This giant leap forward is what won Algaeventure Systems the ARPA-E grant. In fact, Youngs, who, it should be noted, holds 56 U.S. and international patents, went beyond the scope of the original grant to develop a lab-sized commercial model.
Not bad for a guy from Indiana with a self-described normal childhood. He spent hours doing “mechanical and electrical stuff” and, from the age of 6, accompanying his father on jobs repairing X-ray machines. “I also loved going on hikes with my dad. I was in a naturalist club in high school where we hiked and went on bird-watching expeditions in the surrounding areas and states.”
Youngs earned an associate’s degree in environmental engineering from the Florida Institute of Technology and then studied industrial engineering at IUPUI (Indiana University-Purdue University Indianapolis). He moved to Ohio to follow a job in the CD production and packaging industry.
Youngs’s dislike of the standard CD jewel case led him to design an alternative that used 90 percent fewer materials, and on the strength of this design he founded Univenture in 1988. “I always look for things that are better, faster, cheaper,” he says. “If I can meet those opportunities, I will find customers.”
Today, Univenture shares its big, blue building with Algaeventure and Youngs’s third company, AlterE, which together employ about 130 people.
While Youngs’s algae dewatering rig is being scaled up for future commercial harvest, the smaller lab models already are being sold to other algae researchers. The Algaeventure website features the logos of nearly 40 collaborators in algae technology, including Marathon, NASA, Wright-Patterson Air Force Base, the Ohio State University Extension Office, the Columbus Zoo and Aquarium and a number of universities and engineering firms.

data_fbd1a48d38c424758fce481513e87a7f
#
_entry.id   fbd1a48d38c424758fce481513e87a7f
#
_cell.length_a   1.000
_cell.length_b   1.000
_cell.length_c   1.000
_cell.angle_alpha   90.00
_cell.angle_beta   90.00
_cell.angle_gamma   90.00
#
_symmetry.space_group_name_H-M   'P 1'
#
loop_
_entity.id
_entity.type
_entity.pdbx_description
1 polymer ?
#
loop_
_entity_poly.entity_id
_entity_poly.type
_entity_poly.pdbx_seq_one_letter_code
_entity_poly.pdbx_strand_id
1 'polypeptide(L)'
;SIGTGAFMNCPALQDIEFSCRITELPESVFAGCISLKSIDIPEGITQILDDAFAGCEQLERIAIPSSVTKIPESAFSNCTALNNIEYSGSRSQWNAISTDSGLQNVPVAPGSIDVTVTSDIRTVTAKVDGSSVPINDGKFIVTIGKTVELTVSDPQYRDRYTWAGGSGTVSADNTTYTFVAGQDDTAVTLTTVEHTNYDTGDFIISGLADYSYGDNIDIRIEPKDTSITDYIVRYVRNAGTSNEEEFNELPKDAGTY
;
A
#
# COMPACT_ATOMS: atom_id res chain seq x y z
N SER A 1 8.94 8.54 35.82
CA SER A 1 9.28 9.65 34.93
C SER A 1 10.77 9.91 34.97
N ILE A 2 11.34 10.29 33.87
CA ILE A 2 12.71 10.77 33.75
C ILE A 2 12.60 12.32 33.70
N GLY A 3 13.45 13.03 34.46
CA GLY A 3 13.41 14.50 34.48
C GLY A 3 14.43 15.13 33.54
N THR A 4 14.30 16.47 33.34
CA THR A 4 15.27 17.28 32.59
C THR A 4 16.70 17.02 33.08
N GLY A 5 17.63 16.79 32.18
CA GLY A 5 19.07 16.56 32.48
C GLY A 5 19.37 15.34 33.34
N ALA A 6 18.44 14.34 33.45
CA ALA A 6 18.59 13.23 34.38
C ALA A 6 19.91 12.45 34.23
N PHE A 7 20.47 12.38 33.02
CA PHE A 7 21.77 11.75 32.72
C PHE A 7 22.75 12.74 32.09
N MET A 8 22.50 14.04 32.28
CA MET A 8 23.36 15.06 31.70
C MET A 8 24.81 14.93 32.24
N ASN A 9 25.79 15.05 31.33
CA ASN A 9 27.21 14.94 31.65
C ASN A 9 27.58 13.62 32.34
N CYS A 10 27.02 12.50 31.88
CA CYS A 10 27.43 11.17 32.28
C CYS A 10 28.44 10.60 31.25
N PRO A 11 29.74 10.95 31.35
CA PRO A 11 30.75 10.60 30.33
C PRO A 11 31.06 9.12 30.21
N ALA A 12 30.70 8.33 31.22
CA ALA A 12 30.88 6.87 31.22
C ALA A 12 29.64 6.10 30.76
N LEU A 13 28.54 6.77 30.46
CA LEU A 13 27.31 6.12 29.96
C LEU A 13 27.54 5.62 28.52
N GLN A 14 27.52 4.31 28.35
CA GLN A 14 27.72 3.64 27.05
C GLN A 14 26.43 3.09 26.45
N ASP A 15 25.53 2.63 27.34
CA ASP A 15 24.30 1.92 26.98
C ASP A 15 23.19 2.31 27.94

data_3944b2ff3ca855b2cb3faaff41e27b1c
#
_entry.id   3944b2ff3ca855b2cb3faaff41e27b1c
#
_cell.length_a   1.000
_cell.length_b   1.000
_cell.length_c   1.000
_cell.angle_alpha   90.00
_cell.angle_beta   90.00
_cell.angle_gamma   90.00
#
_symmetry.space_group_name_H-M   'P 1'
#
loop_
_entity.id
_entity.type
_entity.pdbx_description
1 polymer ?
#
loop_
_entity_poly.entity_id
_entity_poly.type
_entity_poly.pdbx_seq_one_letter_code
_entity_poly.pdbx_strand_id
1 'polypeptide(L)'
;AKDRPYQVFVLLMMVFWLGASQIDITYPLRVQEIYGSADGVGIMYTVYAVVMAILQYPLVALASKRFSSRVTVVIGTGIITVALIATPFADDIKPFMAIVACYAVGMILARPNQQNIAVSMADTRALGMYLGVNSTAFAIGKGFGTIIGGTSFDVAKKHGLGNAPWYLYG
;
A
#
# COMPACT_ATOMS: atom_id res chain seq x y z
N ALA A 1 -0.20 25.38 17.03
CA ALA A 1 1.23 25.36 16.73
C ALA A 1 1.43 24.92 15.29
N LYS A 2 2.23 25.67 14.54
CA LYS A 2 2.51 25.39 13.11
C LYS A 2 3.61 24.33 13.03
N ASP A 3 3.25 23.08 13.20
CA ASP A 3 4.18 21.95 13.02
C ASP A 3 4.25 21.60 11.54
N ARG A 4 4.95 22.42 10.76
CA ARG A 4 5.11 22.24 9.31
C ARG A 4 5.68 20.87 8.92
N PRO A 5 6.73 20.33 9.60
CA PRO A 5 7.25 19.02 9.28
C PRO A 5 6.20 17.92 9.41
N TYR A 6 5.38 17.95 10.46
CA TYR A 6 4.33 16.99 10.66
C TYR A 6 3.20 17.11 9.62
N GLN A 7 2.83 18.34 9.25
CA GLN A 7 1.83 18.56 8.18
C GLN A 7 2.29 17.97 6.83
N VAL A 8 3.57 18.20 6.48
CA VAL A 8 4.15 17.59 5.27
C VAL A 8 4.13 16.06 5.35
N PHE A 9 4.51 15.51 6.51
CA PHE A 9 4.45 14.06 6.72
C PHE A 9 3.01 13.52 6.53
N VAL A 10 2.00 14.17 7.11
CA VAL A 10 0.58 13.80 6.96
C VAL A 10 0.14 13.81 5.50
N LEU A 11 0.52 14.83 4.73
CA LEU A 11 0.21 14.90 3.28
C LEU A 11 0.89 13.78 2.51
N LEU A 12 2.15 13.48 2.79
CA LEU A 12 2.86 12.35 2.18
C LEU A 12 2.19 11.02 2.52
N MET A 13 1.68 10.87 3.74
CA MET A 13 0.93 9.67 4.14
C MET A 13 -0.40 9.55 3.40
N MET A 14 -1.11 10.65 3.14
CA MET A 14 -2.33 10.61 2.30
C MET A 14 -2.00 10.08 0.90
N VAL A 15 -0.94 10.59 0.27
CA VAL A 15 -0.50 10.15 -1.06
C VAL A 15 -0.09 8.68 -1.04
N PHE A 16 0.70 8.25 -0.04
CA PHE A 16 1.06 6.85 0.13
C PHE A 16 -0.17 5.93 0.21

Youngs’s third company, AlterE, exists specifically for sales to non-algal industries, since many other solutions can be dewatered with Youngs’s technology. Customers in the U.S., Asia and Europe successfully have used the process to separate and dewater poultry fats, wastewater slurry, food waste streams and hog manure, among others.
Commenting on Youngs’s technology, David Brune, professor of bioprocess and bioenergy engineering at the University of Missouri and a worldwide expert in aquacultural engineering and wastewater treatment, says that although he has not seen hard data to support the company’s claim, “I like the idea and believe it is worthy of funding and investigation.”
When testing has proven that Youngs’s Harvester can dewater algae on a commercial scale, he would like to see algae farms in Ohio. He disagrees with those in algae tech who think algae farms belong in the Southwest. “It’s not a realistic idea—it’s like growing corn in the desert,” he says.
Research supports his view. A Department of Energy study published in April in Water Resources Research points to the Great Lakes region as one of the optimal areas for growing algae. Anyone who has seen an Ohio lake in the summer can testify to algae’s growth potential, but, as Grand Lake St. Marys residents can testify, not in a good way. However, Youngs’s company is working experimentally on 40 acres of the lake to develop a method that uses silica to encourage beneficial algae while limiting the toxic kind. “Ohio has an incredible agricultural heritage,” Youngs says. “Great scientists and farmers and researchers who understand plants and the environment.” Ohio also boasts a central location and lots of waste for algae to eat.
Youngs, who is fond of analogies, sees algae tech accelerating in the next few decades in the same speedy and unpredictable manner as mobile technology. “Who could have predicted the iPhone,” he says, “based on the design of the first cellphones?”
At a whiteboard in the company conference room, Youngs produces a slew of figures that eventually demonstrate that Grand Lake St. Marys, as one example, could produce 109,000 tons of algae on a single summer’s day. “Ohio was an energy exporter once—of coal and wood. In the future, an area of less than two Ohio counties could grow the algae to supply the liquid petroleum needs of the whole state.”
In a world hungry for energy and growing short of resources, oil extraction from algae is the holy grail of the industry, but Youngs sees algae meeting many other needs, especially in cleaning water and providing food and feeds.
“I’m still incredibly excited about algae and algal technology,” he says. “Nothing is more important.”
Nancy McKibben is a freelance writer.